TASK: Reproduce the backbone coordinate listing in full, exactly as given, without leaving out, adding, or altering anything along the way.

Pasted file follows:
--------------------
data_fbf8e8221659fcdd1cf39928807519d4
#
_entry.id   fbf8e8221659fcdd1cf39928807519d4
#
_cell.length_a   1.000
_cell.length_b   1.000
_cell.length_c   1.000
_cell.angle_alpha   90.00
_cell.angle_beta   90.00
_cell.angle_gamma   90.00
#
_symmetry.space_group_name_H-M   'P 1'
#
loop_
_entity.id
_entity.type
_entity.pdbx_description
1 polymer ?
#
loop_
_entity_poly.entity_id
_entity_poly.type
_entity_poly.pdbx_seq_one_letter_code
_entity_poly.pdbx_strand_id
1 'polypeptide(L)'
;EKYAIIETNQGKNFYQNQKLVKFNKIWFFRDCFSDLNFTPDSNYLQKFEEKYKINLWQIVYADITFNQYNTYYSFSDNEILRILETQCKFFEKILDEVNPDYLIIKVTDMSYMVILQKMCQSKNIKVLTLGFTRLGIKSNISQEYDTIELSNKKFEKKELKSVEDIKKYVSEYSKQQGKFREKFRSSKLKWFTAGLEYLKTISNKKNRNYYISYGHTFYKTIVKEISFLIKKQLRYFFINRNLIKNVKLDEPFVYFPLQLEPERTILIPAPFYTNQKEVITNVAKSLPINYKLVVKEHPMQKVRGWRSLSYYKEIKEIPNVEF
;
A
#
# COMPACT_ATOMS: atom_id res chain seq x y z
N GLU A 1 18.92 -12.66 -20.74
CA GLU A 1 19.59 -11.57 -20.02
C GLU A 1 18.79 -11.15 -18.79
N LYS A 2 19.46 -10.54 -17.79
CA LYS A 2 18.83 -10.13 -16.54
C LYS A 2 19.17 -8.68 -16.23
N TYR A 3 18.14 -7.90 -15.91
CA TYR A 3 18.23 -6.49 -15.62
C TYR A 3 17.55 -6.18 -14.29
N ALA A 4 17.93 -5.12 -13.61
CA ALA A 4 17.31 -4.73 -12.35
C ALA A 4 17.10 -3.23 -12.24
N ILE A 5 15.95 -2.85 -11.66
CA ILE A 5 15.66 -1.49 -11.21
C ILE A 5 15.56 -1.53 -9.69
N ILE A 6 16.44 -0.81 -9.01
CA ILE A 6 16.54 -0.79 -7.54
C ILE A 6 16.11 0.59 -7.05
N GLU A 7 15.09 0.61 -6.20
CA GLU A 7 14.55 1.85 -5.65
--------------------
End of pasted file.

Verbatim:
data_fbf8e8221659fcdd1cf39928807519d4
#
_entry.id   fbf8e8221659fcdd1cf39928807519d4
#
_cell.length_a   1.000
_cell.length_b   1.000
_cell.length_c   1.000
_cell.angle_alpha   90.00
_cell.angle_beta   90.00
_cell.angle_gamma   90.00
#
_symmetry.space_group_name_H-M   'P 1'
#
loop_
_entity.id
_entity.type
_entity.pdbx_description
1 polymer ?
#
loop_
_entity_poly.entity_id
_entity_poly.type
_entity_poly.pdbx_seq_one_letter_code
_entity_poly.pdbx_strand_id
1 'polypeptide(L)'
;EKYAIIETNQGKNFYQNQKLVKFNKIWFFRDCFSDLNFTPDSNYLQKFEEKYKINLWQIVYADITFNQYNTYYSFSDNEILRILETQCKFFEKILDEVNPDYLIIKVTDMSYMVILQKMCQSKNIKVLTLGFTRLGIKSNISQEYDTIELSNKKFEKKELKSVEDIKKYVSEYSKQQGKFREKFRSSKLKWFTAGLEYLKTISNKKNRNYYISYGHTFYKTIVKEISFLIKKQLRYFFINRNLIKNVKLDEPFVYFPLQLEPERTILIPAPFYTNQKEVITNVAKSLPINYKLVVKEHPMQKVRGWRSLSYYKEIKEIPNVEF
;
A
#
# COMPACT_ATOMS: atom_id res chain seq x y z
N GLU A 1 18.92 -12.66 -20.74
CA GLU A 1 19.59 -11.57 -20.02
C GLU A 1 18.79 -11.15 -18.79
N LYS A 2 19.46 -10.54 -17.79
CA LYS A 2 18.83 -10.13 -16.54
C LYS A 2 19.17 -8.68 -16.23
N TYR A 3 18.14 -7.90 -15.91
CA TYR A 3 18.23 -6.49 -15.62
C TYR A 3 17.55 -6.18 -14.29
N ALA A 4 17.93 -5.12 -13.61
CA ALA A 4 17.31 -4.73 -12.35
C ALA A 4 17.10 -3.23 -12.24
N ILE A 5 15.95 -2.85 -11.66
CA ILE A 5 15.66 -1.49 -11.21
C ILE A 5 15.56 -1.53 -9.69
N ILE A 6 16.44 -0.81 -9.01
CA ILE A 6 16.54 -0.79 -7.54
C ILE A 6 16.11 0.59 -7.05
N GLU A 7 15.09 0.61 -6.20
CA GLU A 7 14.55 1.85 -5.65